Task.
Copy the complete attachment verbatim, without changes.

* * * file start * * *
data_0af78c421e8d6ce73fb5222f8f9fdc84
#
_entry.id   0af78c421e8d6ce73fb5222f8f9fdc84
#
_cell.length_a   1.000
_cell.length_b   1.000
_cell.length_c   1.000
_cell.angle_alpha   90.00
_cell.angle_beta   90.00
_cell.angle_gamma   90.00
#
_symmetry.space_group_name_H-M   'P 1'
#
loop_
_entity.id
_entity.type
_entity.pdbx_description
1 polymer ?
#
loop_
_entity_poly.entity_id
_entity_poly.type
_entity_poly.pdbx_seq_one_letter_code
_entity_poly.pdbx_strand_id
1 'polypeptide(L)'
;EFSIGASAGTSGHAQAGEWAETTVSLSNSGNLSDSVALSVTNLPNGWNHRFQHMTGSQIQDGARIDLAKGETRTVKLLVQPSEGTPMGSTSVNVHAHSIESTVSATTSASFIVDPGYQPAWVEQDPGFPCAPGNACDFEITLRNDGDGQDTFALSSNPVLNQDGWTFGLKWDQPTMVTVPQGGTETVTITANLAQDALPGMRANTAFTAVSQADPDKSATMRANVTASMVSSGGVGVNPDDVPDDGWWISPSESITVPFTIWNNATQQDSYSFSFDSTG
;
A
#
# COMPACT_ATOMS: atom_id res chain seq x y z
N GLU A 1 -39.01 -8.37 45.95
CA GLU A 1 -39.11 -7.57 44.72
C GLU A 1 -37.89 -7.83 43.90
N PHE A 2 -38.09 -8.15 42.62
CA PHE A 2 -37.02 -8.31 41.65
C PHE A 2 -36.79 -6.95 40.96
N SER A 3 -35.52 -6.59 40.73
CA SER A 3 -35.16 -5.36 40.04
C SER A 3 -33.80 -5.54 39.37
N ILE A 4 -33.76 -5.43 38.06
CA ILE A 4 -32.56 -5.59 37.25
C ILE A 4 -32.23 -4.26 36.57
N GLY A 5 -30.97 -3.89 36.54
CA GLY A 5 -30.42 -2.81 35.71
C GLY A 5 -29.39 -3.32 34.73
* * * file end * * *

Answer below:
data_0af78c421e8d6ce73fb5222f8f9fdc84
#
_entry.id   0af78c421e8d6ce73fb5222f8f9fdc84
#
_cell.length_a   1.000
_cell.length_b   1.000
_cell.length_c   1.000
_cell.angle_alpha   90.00
_cell.angle_beta   90.00
_cell.angle_gamma   90.00
#
_symmetry.space_group_name_H-M   'P 1'
#
loop_
_entity.id
_entity.type
_entity.pdbx_description
1 polymer ?
#
loop_
_entity_poly.entity_id
_entity_poly.type
_entity_poly.pdbx_seq_one_letter_code
_entity_poly.pdbx_strand_id
1 'polypeptide(L)'
;EFSIGASAGTSGHAQAGEWAETTVSLSNSGNLSDSVALSVTNLPNGWNHRFQHMTGSQIQDGARIDLAKGETRTVKLLVQPSEGTPMGSTSVNVHAHSIESTVSATTSASFIVDPGYQPAWVEQDPGFPCAPGNACDFEITLRNDGDGQDTFALSSNPVLNQDGWTFGLKWDQPTMVTVPQGGTETVTITANLAQDALPGMRANTAFTAVSQADPDKSATMRANVTASMVSSGGVGVNPDDVPDDGWWISPSESITVPFTIWNNATQQDSYSFSFDSTG
;
A
#
# COMPACT_ATOMS: atom_id res chain seq x y z
N GLU A 1 -39.01 -8.37 45.95
CA GLU A 1 -39.11 -7.57 44.72
C GLU A 1 -37.89 -7.83 43.90
N PHE A 2 -38.09 -8.15 42.62
CA PHE A 2 -37.02 -8.31 41.65
C PHE A 2 -36.79 -6.95 40.96
N SER A 3 -35.52 -6.59 40.73
CA SER A 3 -35.16 -5.36 40.04
C SER A 3 -33.80 -5.54 39.37
N ILE A 4 -33.76 -5.43 38.06
CA ILE A 4 -32.56 -5.59 37.25
C ILE A 4 -32.23 -4.26 36.57
N GLY A 5 -30.97 -3.89 36.54
CA GLY A 5 -30.42 -2.81 35.71
C GLY A 5 -29.39 -3.32 34.73